Thursday, October 22, 2009

Taming of the Shrew

There may be gender disagreements about whether William Shakespeare’s most controversial play, “The Taming of the Shrew” is a comedy or a tragedy. Speaking for the feminine side, I tend to favor the latter option!

In this mysogenistic look at the battle of the sexes, one woman is sold off by her father to the highest bidder while her sister is forced into a troubled marriage where her husband deprives her of food and drink in order to break her spirit. There are plenty of lines on women knowing their place. Kate’s long, final speech protesting obedience to her husband is a notorious example.

Productions of this play often set the action in times other than Elizabethan and may twist plot elements so that in the end Katherine has the upper hand and we see that all of her subservience is her own way of manipulating her husband.

In the Woodland Opera House production, director Rodger McDonald has taken a more traditional approach, setting the play back in Elizabethan times (though a brief sequence at the beginning shows a company of actors preparing for the start of the play, which lets us know that the time is really today and the actors are actually doing a play, which may soften the ultimate conclusion)

It’s a sumptuous looking show, with cleverly designed sets, which turned and rotated to represent several different locations, designed by the multi-talented Jeff Kean (who also happens to play role of Petrucchio).

Laurie Everly-Klassen, the “Designing Haberdasher,” has created a beautiful assortment of period costumes.

Bevin Bell-Hall, in her Opera House debut gives a wonderful performance as Katherine. She has a fiery temper and a lot of physical stuff to, which she does beautifully.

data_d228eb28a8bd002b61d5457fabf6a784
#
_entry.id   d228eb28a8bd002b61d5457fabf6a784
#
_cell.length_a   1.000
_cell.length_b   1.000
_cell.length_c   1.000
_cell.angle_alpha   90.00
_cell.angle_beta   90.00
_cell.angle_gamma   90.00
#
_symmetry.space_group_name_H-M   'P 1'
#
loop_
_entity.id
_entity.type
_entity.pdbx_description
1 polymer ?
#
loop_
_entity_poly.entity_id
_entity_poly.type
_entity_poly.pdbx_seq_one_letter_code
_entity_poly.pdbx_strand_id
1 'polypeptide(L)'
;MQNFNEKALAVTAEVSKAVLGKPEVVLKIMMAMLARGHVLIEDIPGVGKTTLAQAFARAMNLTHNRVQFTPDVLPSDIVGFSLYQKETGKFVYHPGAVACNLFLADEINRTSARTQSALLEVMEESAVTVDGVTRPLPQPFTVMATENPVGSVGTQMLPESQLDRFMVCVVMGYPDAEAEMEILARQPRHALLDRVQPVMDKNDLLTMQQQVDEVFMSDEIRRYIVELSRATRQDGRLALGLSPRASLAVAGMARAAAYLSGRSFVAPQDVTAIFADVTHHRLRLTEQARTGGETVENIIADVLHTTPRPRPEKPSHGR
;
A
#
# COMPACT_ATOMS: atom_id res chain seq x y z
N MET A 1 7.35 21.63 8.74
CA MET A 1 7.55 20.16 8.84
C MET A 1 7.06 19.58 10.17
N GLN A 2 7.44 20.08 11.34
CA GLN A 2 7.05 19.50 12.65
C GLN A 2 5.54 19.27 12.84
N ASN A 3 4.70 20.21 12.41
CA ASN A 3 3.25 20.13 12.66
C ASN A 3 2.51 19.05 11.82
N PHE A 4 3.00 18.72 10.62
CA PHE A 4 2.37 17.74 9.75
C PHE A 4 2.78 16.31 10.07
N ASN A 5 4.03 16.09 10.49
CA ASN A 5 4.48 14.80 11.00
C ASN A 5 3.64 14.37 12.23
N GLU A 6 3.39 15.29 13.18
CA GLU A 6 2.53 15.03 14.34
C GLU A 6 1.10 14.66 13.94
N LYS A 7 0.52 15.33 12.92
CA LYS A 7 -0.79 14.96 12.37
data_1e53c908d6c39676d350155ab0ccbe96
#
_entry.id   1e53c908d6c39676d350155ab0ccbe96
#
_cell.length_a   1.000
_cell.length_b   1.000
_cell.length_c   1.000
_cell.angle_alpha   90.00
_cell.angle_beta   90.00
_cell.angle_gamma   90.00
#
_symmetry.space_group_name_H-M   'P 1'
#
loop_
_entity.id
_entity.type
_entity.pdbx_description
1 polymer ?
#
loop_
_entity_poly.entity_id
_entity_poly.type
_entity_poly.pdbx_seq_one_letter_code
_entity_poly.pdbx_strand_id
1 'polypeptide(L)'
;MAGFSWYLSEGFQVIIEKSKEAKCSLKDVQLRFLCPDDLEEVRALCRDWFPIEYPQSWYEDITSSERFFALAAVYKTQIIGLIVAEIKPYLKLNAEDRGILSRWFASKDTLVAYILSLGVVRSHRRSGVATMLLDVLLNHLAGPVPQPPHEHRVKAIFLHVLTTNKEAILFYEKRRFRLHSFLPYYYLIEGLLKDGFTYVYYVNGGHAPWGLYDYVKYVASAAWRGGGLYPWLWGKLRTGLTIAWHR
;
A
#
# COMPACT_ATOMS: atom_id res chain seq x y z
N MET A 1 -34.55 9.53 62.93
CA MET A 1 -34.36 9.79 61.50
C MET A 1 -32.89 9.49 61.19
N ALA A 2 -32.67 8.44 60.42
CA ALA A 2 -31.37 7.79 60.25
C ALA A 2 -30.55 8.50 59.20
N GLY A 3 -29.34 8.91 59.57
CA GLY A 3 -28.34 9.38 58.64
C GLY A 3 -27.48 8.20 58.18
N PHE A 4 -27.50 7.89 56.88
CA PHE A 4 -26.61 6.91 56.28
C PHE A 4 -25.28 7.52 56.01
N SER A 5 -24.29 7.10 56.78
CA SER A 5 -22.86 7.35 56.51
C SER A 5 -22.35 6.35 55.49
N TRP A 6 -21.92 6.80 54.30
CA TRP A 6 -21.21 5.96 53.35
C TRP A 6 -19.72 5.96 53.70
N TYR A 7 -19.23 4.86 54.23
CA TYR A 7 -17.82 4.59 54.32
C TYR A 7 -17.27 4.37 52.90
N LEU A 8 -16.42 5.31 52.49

Kean’s Petrucchio stands up to Kate with a steel resolve and detached emotions. He sets out to woo her, marry her and then tame her. He cares nothing for the warnings about her disposition. All he wants is the large dowery that accompanies the marriage. There were probably a lot of women in the audience who wanted to kick him in the shins, which only proves the effectiveness of his characterization.

Jeff Nauer is Kate’s domineering father, Baptista, who refuses to allow his youngest daughter, the blonde, flirtatious Bianca (Analise Langford-Clark) to marry until a groom is found for her bad-tempered older sister. Langford-Clark plays the sweet little lady role to the hilt, flirting with her many suitors and giving a hint to a spark within her too, though much more deeply hidden than it is in Kate.

The young rich Lucentio (Brent Randolph) finds himself smitten with Bianca. He trades places with his servant, Tranio (Dan Sattel), and disguises himself as a poor teacher to gain an excuse to be in Bianca’s company, while Tranio, posing as Lucentio attempts to convince Baptista to let him marry his younger daughter. Randolph is a tall, gentle Lucentio, who swoons in the company of Bianca and easily wins her love.

Sattel is outstanding as Tranio, full of energy and a focal point whenever he was on stage.

As Bianca’s older would-be suitors, Steve Mackay as Hortensio and David Buse as Gremio are wonderfully silly, though Buse seems a bit over the top at times.

Bobby Grainger as Petruchio’s manservant Grumio is an outstanding physical comedian, very funny and, with Sattel, give some of the best second banana performances in this production.

Others in the cast include Shanna Lyn Dickerson as the widow who ultimately marries Gremio, Genevieve Whitman as “Biondella” (a female version of the traditional Biondello, manservant to Lucentio), Michael Smuda as Vincentio, Andy Hyun as Curtis, Philip Pittman as Tailor, and Dan Beard as Pendant.

If you can set aside the obvious problems with Shakespeare’s thinking about the relationships between men and women, this is a fun production, though husbands will be well advised that it’s best not to try Petrucchio’s game plan at home!

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